Bereaved MND family carers at higher grief risk
Few illnesses are as confronting and disruptive as motor neurone disease (MND). A diagnosis of this neurodegenerative condition begins a journey of inevitable decline through progressive immobilisation into death.
As well as the difficulty and distress experienced by those with this condition, recent evidence suggests that bereaved MND family caregivers are more likely to be at moderate or high risk of complicated grief.
Traumatised, angry and feeling abandoned were some of the caregiver emotions reported in a national survey on carer bereavement experiences.
The study led by Palliative Care Professor Samar Aoun (Perron Institute and La Trobe University) found that the experiences of those with this fatal disease and their family caregivers can be at times overwhelming.
“The bulk of care is provided informally at home and is demanding, with MND caregivers averaging over 40 hours per week,” Professor Aoun said.
“Caregiver distress has been reported to be twice as prevalent when the person being cared for has a neurological condition, and for MND carers, the risk of psychological conditions such as depression and anxiety is even higher.”
Respondents to the national MND bereavement survey expressed feeling abandoned post-death of the person with MND. Seeking out support, accepting help and being informed about MND were strategies emphasised by the caregivers.
“It is important for health and community service providers to identify and address caregiver support needs early and throughout the caregiving journey,” Professor Aoun said.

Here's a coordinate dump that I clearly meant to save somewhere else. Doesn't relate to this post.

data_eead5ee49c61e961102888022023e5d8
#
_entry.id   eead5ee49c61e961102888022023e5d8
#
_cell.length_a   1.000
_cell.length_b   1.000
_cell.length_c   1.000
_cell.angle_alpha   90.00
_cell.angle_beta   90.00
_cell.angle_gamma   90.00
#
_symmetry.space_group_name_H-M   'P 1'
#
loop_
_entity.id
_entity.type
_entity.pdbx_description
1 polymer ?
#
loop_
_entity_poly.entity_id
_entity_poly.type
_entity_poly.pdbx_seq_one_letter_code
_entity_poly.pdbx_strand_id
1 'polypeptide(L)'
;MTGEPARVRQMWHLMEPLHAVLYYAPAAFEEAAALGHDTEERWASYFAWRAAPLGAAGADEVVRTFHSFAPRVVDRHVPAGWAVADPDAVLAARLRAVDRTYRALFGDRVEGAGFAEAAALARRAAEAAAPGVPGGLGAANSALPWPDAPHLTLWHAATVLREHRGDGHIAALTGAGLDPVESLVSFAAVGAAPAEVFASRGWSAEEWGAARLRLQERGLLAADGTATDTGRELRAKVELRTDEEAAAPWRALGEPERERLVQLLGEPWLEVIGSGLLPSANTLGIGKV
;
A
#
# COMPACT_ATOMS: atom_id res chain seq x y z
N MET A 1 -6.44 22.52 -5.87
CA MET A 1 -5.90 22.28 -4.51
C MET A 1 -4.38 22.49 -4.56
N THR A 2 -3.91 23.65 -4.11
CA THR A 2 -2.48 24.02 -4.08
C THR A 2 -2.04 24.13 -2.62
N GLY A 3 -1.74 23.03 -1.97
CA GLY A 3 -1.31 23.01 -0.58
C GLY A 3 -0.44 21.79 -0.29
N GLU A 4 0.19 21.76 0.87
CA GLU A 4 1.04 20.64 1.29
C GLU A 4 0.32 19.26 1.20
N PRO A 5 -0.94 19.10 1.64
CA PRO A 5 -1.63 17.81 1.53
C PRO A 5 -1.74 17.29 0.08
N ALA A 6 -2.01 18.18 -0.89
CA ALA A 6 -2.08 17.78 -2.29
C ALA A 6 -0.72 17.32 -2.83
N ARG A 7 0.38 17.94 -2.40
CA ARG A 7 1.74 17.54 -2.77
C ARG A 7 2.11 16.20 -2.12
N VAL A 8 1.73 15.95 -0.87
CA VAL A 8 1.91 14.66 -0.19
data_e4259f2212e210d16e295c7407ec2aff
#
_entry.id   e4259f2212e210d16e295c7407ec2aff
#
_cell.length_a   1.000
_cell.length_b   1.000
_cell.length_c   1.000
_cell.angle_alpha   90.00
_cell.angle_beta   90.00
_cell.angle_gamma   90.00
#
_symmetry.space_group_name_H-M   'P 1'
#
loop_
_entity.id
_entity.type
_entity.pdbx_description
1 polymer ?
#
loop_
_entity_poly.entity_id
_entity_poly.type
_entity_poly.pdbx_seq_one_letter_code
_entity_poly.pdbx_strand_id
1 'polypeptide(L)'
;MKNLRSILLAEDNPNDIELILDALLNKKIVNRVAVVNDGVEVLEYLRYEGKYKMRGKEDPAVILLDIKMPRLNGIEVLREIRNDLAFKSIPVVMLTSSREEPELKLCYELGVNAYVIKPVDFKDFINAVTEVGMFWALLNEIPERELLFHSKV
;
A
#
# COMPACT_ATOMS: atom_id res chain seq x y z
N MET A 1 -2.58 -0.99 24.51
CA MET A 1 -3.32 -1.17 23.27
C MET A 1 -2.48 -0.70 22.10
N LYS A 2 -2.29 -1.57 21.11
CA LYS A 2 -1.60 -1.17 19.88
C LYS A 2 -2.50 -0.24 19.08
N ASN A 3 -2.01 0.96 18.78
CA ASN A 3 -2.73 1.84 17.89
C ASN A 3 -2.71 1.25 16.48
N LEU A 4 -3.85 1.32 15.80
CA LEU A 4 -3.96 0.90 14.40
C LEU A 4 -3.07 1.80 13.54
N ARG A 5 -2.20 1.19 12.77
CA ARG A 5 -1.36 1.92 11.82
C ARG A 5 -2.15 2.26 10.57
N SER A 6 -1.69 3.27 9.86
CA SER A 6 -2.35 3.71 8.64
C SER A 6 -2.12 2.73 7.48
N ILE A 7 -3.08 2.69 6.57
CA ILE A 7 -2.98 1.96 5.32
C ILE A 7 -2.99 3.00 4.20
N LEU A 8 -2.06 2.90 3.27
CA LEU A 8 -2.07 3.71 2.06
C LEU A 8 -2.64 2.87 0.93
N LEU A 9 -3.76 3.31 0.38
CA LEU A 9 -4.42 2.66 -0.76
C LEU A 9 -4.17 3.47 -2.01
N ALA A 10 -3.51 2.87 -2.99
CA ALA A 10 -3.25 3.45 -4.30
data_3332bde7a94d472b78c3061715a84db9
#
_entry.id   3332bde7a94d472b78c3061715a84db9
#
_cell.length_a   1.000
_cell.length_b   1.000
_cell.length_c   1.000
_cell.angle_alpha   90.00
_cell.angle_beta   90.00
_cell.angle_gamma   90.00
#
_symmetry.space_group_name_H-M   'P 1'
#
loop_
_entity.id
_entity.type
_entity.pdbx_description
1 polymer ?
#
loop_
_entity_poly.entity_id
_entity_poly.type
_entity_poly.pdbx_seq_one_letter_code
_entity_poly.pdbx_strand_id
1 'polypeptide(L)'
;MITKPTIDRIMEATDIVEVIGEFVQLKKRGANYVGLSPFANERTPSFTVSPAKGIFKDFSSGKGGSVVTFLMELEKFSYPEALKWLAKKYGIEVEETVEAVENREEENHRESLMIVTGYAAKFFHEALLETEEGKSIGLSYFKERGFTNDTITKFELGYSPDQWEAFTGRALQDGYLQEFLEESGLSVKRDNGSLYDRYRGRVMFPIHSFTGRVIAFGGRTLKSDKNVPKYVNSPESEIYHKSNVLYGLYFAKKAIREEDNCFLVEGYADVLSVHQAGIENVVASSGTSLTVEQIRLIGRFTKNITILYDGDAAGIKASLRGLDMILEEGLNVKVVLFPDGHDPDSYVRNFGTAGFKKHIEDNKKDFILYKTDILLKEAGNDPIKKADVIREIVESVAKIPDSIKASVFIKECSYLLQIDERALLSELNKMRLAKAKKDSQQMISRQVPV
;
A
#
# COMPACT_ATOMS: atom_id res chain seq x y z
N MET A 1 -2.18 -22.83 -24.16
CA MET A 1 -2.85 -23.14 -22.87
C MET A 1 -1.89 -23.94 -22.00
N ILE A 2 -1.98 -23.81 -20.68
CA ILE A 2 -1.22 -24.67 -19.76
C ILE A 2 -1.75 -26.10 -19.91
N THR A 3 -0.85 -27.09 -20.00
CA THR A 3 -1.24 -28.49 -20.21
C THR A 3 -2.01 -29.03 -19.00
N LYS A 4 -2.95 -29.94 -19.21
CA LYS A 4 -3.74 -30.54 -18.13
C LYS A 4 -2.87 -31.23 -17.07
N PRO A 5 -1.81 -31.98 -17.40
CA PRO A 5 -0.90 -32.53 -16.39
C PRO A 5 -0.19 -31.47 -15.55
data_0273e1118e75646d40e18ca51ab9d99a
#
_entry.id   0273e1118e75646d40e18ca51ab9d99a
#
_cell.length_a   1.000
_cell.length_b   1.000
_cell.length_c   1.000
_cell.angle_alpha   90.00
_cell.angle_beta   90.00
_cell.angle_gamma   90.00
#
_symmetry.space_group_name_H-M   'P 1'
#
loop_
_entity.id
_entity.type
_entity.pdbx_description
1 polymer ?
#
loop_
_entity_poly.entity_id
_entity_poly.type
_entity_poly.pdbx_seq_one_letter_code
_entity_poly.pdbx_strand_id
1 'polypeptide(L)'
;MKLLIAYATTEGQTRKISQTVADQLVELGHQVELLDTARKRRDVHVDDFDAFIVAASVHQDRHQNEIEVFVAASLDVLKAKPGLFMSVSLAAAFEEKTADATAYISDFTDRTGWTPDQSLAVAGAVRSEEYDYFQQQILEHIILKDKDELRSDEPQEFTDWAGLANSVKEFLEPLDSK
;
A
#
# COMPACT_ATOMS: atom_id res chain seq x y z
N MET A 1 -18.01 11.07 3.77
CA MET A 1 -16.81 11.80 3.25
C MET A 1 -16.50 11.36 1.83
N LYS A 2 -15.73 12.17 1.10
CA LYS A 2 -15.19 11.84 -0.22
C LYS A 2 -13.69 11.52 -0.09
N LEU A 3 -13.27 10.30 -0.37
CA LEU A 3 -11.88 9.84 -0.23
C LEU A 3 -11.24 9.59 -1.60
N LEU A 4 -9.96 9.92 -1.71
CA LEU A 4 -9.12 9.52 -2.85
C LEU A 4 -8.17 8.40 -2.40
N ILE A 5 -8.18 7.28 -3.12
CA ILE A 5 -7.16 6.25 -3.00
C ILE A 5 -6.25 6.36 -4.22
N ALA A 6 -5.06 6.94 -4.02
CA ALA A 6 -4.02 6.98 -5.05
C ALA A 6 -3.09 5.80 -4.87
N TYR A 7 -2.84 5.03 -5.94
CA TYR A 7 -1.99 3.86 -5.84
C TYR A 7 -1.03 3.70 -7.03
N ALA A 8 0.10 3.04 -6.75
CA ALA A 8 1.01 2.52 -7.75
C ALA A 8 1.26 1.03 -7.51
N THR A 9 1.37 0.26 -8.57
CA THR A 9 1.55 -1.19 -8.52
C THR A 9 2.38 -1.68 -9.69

“Currently, it is not standard practice to screen MND caregivers for mediating risk factors such as family functioning, personal distress or support needs. There is a need for more integrated care between MND Associations, MND clinics, palliative and end-of-life care services and GPs.
“This can be achieved by a national approach to a systematic assessment of caregiver needs. As well as best practice protocols for service delivery, staff training should include understanding the resources available to caregivers.
“Community grief literacy and enhancement of social networks through a compassionate communities approach to care are other keys to improved support from families and friends. Peer social support has been one of the benefits appreciated by the survey respondents.”
The study was supported by a MND Research Australia-MSWA grant. Collaborators with Professor Aoun were: Clinical Psychologist Dr Kerrie Noonan, University of Western Sydney; Dr Geoffrey Thomas, Thomas MND Research Group Adelaide; and Associate Professor Bruce Rumbold, Director of La Trobe University Palliative Care Unit.